Point #2: There is no “we.”
One of my pet peeves as a writer and a reader is the employment of the Royal We. I’ve had this bias against writers who use it ever since I was experienced enough to think I could teach someone else a thing or two about writing.
An editor of the Chicago Reader used to use the Royal We regularly in his weekly column. I knew for a fact that there wasn’t an editorial board, in which case there might have been some justification for using the subject “we.” Instead it was just his way of sounding authoritative and thus to build walls around his opinions.
Eventually, just before he left the Reader, he started writing in first person. I’d like to think it had something to do with my obsessively mentioning it in every letter to the editor I wrote. More likely it had to do with the rise of the Internet and of blogging as one of its dominant forms.
“We” isn’t always Royal. Weak writers often use it when they’re afraid of claiming their own reactions to something — a film, a work of art — or when they want to extrapolate from their own experience and extend it to cover everyone else’s. So it’s both cowardly and presumptuous. The least valuable thing a critic can do is to attempt to close off the possibility of an alternate interpretation or to universalize what are observations unique to an individual writer. And that’s what’s valuable.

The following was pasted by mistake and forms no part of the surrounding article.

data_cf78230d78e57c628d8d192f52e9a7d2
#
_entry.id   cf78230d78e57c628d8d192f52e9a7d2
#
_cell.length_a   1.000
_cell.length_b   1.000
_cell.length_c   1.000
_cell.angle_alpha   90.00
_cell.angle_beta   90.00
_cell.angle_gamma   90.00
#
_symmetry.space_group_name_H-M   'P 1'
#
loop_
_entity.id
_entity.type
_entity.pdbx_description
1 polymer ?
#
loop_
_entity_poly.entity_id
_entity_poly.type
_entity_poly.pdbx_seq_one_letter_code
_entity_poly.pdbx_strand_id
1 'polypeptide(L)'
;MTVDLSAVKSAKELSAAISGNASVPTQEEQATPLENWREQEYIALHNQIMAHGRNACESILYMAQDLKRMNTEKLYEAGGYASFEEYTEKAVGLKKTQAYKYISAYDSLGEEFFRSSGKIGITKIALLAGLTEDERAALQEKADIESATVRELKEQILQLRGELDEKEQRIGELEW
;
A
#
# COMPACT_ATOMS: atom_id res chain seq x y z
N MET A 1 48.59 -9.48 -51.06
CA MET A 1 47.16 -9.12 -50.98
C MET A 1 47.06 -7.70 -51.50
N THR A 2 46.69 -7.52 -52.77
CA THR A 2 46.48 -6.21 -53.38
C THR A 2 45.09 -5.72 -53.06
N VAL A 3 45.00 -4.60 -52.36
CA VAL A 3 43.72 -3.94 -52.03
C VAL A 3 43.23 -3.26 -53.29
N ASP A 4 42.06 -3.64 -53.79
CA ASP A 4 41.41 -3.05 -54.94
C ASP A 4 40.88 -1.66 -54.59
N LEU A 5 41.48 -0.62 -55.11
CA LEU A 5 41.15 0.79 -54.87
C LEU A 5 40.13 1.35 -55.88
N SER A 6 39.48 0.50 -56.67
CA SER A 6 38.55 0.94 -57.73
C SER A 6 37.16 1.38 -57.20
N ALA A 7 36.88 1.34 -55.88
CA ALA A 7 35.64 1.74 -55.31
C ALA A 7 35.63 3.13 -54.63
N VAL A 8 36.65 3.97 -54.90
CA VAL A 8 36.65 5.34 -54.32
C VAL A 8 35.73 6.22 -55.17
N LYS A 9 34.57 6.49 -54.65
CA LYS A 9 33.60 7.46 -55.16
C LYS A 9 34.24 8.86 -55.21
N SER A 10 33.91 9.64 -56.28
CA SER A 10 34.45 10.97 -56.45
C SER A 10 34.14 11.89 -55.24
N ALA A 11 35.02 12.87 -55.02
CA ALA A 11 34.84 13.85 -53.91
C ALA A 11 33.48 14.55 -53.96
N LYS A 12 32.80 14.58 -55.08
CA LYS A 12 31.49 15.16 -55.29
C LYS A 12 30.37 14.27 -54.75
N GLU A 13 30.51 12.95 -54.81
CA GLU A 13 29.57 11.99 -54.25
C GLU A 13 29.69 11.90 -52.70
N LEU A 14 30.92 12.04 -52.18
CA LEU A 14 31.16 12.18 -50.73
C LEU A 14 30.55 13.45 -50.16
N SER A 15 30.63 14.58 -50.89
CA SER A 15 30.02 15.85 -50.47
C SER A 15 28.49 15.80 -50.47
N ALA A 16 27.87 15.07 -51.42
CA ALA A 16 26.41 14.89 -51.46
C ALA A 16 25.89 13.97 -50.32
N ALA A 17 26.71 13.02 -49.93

Routinely, as editor of Juanele AR — a blog devoted to Argentine art — I remove the “we” and insert the “I” in articles submitted to me by staff and freelancers. It always saddens me to realize I have to force a writer to claim her own words. The byline means something, or else let’s just let monkeys do it.
One has no business writing about anything if you can’t imagine that someone might get something out of a film other than what you did or if you set out to be a spokesperson for all critics, or all gay filmgoers or all Jewish gay gallery owners, or for whatever group from which you want to usurp authority or hide behind.
Speak for yourself. Use your own voice.